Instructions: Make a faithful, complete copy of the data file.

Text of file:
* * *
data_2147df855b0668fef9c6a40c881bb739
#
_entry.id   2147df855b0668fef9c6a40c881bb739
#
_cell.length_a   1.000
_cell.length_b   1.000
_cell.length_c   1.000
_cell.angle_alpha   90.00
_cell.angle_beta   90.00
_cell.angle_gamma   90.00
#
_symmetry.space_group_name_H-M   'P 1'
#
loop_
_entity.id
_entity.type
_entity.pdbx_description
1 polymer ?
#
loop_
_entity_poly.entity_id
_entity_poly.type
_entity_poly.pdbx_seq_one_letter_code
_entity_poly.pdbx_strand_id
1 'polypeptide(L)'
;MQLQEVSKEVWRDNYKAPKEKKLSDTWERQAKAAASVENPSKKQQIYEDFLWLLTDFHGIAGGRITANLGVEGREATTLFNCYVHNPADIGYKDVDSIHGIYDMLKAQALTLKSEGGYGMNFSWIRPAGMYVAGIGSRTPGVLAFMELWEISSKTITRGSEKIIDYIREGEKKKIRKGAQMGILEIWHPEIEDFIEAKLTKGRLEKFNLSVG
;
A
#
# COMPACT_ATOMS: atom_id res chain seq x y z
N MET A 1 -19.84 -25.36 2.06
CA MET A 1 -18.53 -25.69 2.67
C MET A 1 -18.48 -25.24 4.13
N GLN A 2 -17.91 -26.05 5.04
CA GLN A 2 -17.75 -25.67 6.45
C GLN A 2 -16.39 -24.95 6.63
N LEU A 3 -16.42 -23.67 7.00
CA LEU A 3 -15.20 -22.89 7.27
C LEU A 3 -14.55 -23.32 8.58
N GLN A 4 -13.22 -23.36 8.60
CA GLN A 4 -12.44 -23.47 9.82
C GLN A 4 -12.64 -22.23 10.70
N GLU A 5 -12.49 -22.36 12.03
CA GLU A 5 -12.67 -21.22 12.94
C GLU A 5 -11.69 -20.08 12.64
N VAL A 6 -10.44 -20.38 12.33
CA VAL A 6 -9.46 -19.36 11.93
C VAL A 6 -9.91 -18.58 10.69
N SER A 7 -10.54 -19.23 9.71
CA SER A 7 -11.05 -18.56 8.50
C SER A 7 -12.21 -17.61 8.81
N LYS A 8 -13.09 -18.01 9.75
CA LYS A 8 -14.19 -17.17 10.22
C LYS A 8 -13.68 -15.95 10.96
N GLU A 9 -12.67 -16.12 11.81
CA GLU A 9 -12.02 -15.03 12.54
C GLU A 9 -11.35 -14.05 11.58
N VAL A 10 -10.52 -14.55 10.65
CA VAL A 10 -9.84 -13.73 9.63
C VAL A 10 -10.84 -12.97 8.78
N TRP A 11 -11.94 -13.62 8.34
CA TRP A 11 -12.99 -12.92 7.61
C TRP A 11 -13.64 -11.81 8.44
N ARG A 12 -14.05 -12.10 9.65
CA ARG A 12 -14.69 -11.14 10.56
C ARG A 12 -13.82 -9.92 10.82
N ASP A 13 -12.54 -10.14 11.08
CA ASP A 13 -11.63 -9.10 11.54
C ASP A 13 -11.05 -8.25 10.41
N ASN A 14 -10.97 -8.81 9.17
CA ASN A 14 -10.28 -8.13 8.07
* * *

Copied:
data_2147df855b0668fef9c6a40c881bb739
#
_entry.id   2147df855b0668fef9c6a40c881bb739
#
_cell.length_a   1.000
_cell.length_b   1.000
_cell.length_c   1.000
_cell.angle_alpha   90.00
_cell.angle_beta   90.00
_cell.angle_gamma   90.00
#
_symmetry.space_group_name_H-M   'P 1'
#
loop_
_entity.id
_entity.type
_entity.pdbx_description
1 polymer ?
#
loop_
_entity_poly.entity_id
_entity_poly.type
_entity_poly.pdbx_seq_one_letter_code
_entity_poly.pdbx_strand_id
1 'polypeptide(L)'
;MQLQEVSKEVWRDNYKAPKEKKLSDTWERQAKAAASVENPSKKQQIYEDFLWLLTDFHGIAGGRITANLGVEGREATTLFNCYVHNPADIGYKDVDSIHGIYDMLKAQALTLKSEGGYGMNFSWIRPAGMYVAGIGSRTPGVLAFMELWEISSKTITRGSEKIIDYIREGEKKKIRKGAQMGILEIWHPEIEDFIEAKLTKGRLEKFNLSVG
;
A
#
# COMPACT_ATOMS: atom_id res chain seq x y z
N MET A 1 -19.84 -25.36 2.06
CA MET A 1 -18.53 -25.69 2.67
C MET A 1 -18.48 -25.24 4.13
N GLN A 2 -17.91 -26.05 5.04
CA GLN A 2 -17.75 -25.67 6.45
C GLN A 2 -16.39 -24.95 6.63
N LEU A 3 -16.42 -23.67 7.00
CA LEU A 3 -15.20 -22.89 7.27
C LEU A 3 -14.55 -23.32 8.58
N GLN A 4 -13.22 -23.36 8.60
CA GLN A 4 -12.44 -23.47 9.82
C GLN A 4 -12.64 -22.23 10.70
N GLU A 5 -12.49 -22.36 12.03
CA GLU A 5 -12.67 -21.22 12.94
C GLU A 5 -11.69 -20.08 12.64
N VAL A 6 -10.44 -20.38 12.33
CA VAL A 6 -9.46 -19.36 11.93
C VAL A 6 -9.91 -18.58 10.69
N SER A 7 -10.54 -19.23 9.71
CA SER A 7 -11.05 -18.56 8.50
C SER A 7 -12.21 -17.61 8.81
N LYS A 8 -13.09 -18.01 9.75
CA LYS A 8 -14.19 -17.17 10.22
C LYS A 8 -13.68 -15.95 10.96
N GLU A 9 -12.67 -16.12 11.81
CA GLU A 9 -12.02 -15.03 12.54
C GLU A 9 -11.35 -14.05 11.58
N VAL A 10 -10.52 -14.55 10.65
CA VAL A 10 -9.84 -13.73 9.63
C VAL A 10 -10.84 -12.97 8.78
N TRP A 11 -11.94 -13.62 8.34
CA TRP A 11 -12.99 -12.92 7.61
C TRP A 11 -13.64 -11.81 8.44
N ARG A 12 -14.05 -12.10 9.65
CA ARG A 12 -14.69 -11.14 10.56
C ARG A 12 -13.82 -9.92 10.82
N ASP A 13 -12.54 -10.14 11.08
CA ASP A 13 -11.63 -9.10 11.54
C ASP A 13 -11.05 -8.25 10.41
N ASN A 14 -10.97 -8.81 9.17
CA ASN A 14 -10.28 -8.13 8.07